We started Health Bridges to create an organization whose mission is to help build connections. Our focus is bridge building. We build models of care delivery – to act as guide posts for others to use to foster better health. In some instances, this has meant identifying and securing financial resources. In other instances, supporting our partners through training and subject matter expertise. And, in even others – we’ve been a collaborator to walk alongside our colleagues in the work they do. Read more
Beauty is all around us.
Its striking how often that beauty goes unrecognized.
The other day I was running in Lima. I ran up a long ramp that exits from the beach and ascends 200 meters to the ridge above the coast. The vast majority of the time I am on that run course, I see very few people. In the summer months, January through April, there tend to be more runners and walkers – as vacations abound.
That day, a father and his son were running together. The boy, not more than 8 years old, was trudging alongside his father with a look of pained exhaustion. The father, for his part, had an equally uncomfortable look of frustration.
I caught eyes with the father. I gave him a thumbs up. I said, “Wow, this is excellent. So cool.” His demeanor instantly shifted. He reciprocated my gesture and ran on.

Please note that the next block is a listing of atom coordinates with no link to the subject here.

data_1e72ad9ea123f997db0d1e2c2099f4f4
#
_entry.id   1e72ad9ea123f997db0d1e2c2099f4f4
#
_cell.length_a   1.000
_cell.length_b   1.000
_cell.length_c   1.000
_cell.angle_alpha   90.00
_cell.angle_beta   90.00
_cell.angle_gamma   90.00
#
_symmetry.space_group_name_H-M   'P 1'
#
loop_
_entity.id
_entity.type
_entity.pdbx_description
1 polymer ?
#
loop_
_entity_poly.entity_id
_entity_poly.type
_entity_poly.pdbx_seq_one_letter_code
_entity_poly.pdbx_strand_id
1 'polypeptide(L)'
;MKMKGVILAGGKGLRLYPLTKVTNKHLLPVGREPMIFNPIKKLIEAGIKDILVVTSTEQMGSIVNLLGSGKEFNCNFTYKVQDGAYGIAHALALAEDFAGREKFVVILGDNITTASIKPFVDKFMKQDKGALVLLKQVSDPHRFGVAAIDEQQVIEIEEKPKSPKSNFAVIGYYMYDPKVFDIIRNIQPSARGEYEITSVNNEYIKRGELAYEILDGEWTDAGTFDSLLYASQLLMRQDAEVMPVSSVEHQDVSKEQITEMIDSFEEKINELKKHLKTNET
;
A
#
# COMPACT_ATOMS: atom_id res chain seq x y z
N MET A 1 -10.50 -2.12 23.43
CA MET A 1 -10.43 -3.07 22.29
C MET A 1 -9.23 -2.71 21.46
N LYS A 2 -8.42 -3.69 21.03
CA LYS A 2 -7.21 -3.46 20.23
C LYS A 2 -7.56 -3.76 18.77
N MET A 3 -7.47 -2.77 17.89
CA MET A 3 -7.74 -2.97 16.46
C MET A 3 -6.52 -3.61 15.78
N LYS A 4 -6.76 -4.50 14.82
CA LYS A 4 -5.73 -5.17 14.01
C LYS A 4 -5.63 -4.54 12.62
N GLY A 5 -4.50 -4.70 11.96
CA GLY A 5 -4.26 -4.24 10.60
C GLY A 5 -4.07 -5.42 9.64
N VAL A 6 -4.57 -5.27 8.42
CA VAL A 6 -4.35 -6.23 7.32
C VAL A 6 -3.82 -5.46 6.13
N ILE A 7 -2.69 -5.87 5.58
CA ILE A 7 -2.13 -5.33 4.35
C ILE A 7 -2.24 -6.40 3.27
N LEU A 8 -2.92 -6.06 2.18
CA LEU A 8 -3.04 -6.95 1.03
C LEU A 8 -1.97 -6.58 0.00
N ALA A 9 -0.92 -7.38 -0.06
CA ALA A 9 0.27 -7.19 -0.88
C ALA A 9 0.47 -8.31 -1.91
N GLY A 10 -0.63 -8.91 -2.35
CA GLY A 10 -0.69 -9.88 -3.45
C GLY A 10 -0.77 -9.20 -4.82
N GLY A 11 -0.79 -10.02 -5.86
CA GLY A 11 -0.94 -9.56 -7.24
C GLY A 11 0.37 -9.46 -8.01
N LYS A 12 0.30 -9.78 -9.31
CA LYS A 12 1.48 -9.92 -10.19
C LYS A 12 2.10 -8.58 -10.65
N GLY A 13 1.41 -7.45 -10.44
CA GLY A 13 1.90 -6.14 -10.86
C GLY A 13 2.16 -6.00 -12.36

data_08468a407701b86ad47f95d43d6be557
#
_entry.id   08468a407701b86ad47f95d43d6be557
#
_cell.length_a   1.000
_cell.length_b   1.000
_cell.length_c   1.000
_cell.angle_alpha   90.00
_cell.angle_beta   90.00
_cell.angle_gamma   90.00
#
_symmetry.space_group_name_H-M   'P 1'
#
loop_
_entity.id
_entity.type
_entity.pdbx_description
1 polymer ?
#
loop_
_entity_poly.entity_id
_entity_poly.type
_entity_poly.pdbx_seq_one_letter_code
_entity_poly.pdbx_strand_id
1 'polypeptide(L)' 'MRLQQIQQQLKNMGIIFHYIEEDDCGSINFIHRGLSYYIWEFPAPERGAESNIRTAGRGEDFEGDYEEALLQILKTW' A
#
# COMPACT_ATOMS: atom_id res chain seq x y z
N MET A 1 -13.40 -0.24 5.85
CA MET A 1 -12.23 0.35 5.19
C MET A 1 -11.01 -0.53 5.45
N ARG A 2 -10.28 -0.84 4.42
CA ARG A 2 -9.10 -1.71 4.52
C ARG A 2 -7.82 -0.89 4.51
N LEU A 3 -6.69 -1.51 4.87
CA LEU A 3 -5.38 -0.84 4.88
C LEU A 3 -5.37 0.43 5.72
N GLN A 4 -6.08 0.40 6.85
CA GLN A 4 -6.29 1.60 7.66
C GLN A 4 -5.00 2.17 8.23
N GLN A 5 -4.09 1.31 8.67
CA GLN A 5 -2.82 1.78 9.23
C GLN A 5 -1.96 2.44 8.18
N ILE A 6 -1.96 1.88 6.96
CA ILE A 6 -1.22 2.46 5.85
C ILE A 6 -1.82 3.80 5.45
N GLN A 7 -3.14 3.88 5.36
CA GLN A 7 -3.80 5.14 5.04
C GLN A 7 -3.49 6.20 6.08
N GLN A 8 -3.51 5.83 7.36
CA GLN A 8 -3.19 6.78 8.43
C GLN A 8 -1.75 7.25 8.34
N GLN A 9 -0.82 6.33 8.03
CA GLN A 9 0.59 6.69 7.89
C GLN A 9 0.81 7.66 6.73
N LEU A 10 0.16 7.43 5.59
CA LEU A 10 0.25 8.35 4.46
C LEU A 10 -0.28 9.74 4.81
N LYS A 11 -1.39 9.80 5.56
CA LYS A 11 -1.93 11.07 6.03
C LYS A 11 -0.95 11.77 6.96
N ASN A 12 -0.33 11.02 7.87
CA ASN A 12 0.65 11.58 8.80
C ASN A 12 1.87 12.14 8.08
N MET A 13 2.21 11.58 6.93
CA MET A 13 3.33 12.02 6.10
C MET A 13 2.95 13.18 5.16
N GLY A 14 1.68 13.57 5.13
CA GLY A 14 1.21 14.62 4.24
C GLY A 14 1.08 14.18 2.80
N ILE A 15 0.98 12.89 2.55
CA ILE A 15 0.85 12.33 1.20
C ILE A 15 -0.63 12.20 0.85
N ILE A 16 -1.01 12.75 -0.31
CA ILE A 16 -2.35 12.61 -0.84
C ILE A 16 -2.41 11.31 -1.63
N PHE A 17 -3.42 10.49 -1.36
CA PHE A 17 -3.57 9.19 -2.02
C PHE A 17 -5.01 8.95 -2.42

We are in the beautiful Sacred Valley of Cusco working with the NGO Andean Community Partners and St. Olaf College. For the past few years, we’ve been invited to support ACP and St. Olaf on a project they have facilitated in the community of Huilloc. They’ve been working in the community for almost two decades; however, in 2017 they made the incredibly important decision to really shift-gears and move toward more sustainable models of services. This is where HBI has come in. They’ve asked us to be consultants to their work, helping to identify ways they can work more sustainably with the community. This is our third year in such a role. It is a very humbling experience. I learn so much every time I am here. Perhaps the greatest lesson is one of humility.
I continue to be reminded that communities are their own best change agents. Every day they live with challenges and constraints. Every day they are faced with finding creative solutions to address or overcome their challenges. It is only through cultural humility and attentive listening that we can best support them to build their own desired futures. This connecting of the dots work, it’s all about humility. It’s all about seeing things through a shared vision. It’s about stepping out of the role of an expert and into the role of a learner. Read more
After a mellow week between Christmas and the New Year, we are back at it and fully in action. Already, we’ve hosted a team of volunteer pediatricians and dentists from Andean Community Partners at the Casa Girasoles in Urubamba to provide comprehensive evaluations and care for all the boys. We’ve also participated in an outreach project with a long-standing partner at an orphanage in Cusco. Dr. Gehringer and team have been busy with NRP trainings and prep. Nurse Karen and team have been crunching the numbers for our anemia project. And, our Ines Project team is back in the swing of things after a break over the Holidays.